With a long, tapering snout and a nearly-bald tail, opossums are often mistaken for giant rats, measuring 2 to 3 feet long. However, the two animals are not even remotely related. Opossums are a primitive mammal, their origins reaching back to 65 to 90 million years ago, and they’re the only marsupial in United States. They carry their babies in external pouches, like a kangaroo.

They also boast 50 teeth — more than any other mammal.

“They aren’t pretty,” Dolloff said. “The first night we probably watched him for 20 minutes or half an hour, just watching through the window.”

Despite the creature’s less than charming appearance, the Dolloffs have decided that they wanted it to stick around. Living in the mountainous forest of western Maine, the couple enjoys watching wildlife, and they usually don’t play favorites. They feed the birds, and they feed the squirrels. They welcome deer to their yard, as well as moose.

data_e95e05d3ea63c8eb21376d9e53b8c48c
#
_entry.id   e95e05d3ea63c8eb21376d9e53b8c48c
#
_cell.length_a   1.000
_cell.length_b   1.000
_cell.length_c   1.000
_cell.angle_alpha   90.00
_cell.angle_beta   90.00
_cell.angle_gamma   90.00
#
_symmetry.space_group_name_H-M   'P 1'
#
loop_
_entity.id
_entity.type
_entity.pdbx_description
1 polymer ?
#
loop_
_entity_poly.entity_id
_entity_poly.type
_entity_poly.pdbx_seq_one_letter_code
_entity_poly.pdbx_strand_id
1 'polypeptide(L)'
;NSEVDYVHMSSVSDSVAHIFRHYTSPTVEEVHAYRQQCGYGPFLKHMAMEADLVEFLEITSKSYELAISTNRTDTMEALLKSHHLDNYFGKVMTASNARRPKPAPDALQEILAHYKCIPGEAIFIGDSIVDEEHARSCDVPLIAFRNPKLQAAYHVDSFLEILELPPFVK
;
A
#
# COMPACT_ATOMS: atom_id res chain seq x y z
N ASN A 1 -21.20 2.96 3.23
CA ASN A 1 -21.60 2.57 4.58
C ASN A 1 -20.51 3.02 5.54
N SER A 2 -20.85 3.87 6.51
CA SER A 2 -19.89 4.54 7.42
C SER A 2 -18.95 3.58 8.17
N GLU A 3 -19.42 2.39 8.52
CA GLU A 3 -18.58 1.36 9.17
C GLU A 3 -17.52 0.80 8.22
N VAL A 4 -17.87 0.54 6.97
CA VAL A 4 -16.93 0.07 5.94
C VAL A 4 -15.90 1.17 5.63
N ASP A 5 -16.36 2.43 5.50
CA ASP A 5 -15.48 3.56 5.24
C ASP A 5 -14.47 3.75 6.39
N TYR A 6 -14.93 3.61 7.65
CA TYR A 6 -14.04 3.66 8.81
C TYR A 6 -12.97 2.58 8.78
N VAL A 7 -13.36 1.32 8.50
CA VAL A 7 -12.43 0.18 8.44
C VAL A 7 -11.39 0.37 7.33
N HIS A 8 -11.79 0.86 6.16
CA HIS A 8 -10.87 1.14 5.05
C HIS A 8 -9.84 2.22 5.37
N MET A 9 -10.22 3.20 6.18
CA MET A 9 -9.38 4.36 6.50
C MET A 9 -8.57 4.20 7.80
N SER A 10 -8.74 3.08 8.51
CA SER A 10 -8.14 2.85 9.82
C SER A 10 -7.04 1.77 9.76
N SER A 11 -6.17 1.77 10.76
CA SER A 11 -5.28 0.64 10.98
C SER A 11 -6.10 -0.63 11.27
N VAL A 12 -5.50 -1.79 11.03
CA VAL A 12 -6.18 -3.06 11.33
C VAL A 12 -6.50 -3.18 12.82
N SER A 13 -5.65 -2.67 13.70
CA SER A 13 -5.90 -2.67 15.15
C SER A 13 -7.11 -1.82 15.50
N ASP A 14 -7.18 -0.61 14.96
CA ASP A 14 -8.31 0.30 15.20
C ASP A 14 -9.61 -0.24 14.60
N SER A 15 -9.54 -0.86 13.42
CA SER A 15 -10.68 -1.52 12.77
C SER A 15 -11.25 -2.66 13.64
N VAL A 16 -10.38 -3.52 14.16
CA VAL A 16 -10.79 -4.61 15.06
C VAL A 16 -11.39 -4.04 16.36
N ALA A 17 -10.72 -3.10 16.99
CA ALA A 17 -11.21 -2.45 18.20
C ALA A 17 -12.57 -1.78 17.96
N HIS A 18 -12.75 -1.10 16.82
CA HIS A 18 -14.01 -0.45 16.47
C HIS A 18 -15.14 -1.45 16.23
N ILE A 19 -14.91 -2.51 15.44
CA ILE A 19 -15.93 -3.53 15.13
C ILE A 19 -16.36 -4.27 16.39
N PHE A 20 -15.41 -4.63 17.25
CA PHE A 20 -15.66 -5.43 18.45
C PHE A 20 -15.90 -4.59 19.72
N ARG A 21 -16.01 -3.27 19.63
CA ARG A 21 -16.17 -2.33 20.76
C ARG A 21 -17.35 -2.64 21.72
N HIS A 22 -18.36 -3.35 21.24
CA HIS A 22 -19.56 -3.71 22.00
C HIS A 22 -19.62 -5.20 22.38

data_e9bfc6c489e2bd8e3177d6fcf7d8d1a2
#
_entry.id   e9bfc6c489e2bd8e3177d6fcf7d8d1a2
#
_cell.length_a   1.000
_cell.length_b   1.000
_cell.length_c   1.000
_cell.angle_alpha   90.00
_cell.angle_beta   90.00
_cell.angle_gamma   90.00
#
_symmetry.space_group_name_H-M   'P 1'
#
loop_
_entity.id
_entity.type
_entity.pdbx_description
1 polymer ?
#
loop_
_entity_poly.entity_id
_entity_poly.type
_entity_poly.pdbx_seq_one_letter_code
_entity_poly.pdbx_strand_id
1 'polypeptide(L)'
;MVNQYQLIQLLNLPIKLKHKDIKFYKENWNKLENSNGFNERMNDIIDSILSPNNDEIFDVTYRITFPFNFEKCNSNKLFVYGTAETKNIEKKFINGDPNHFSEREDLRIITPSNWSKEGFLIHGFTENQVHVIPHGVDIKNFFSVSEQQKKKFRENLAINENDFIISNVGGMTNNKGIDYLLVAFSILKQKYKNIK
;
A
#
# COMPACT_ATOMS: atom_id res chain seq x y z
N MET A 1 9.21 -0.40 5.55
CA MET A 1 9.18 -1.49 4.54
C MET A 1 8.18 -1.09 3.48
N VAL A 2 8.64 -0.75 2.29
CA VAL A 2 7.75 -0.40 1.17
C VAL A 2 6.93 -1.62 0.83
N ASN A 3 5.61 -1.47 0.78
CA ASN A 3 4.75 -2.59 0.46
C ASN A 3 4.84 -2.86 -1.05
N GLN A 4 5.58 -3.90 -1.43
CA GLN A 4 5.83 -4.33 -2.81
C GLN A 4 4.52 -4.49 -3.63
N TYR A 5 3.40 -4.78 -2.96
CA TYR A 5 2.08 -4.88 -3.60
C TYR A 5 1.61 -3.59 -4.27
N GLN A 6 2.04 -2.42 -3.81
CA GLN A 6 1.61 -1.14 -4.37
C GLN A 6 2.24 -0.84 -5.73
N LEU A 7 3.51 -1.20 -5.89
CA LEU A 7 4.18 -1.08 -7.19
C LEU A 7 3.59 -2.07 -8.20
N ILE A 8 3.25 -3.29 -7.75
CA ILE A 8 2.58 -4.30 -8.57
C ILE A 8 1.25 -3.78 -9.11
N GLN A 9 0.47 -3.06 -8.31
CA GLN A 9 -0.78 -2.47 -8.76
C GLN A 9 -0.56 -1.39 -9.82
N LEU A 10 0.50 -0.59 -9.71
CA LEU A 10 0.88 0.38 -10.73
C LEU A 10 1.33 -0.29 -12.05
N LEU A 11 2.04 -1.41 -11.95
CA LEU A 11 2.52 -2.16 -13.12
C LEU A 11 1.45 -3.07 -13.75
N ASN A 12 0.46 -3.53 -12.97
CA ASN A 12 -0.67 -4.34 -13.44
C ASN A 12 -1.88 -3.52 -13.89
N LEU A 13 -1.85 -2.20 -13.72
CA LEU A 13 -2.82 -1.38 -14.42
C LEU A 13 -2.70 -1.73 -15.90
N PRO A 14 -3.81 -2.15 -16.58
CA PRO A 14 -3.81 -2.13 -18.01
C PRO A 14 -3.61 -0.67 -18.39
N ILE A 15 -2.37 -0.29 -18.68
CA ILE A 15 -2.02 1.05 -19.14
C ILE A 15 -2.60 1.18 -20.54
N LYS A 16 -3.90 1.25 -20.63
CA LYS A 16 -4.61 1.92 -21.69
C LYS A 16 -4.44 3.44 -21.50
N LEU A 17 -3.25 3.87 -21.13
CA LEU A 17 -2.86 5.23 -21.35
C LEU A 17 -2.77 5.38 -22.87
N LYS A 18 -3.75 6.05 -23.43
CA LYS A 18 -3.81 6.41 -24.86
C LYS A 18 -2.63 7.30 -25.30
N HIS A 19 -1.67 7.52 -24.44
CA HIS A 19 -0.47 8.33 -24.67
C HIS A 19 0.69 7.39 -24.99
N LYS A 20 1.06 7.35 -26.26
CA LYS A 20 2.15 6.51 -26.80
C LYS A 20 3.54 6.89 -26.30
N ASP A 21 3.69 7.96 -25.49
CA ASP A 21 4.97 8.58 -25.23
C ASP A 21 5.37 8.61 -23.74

“I don’t mind the opossum being around,” Dolloff said. “I’ve read that they’re very good at getting ticks out of your yard, and I’m in favor of that. So as long as it leaves my cat alone, I’m OK.”

Opossums will bare their teeth, growl and hiss when threatened, according to the Maine Department of Inland Fisheries and Wildlife, but they are generally not aggressive animals and seldom cause problems for homeowners. Nevertheless, Kemper has received several calls recently from people who are concerned they might be attacked by these relative newcomers.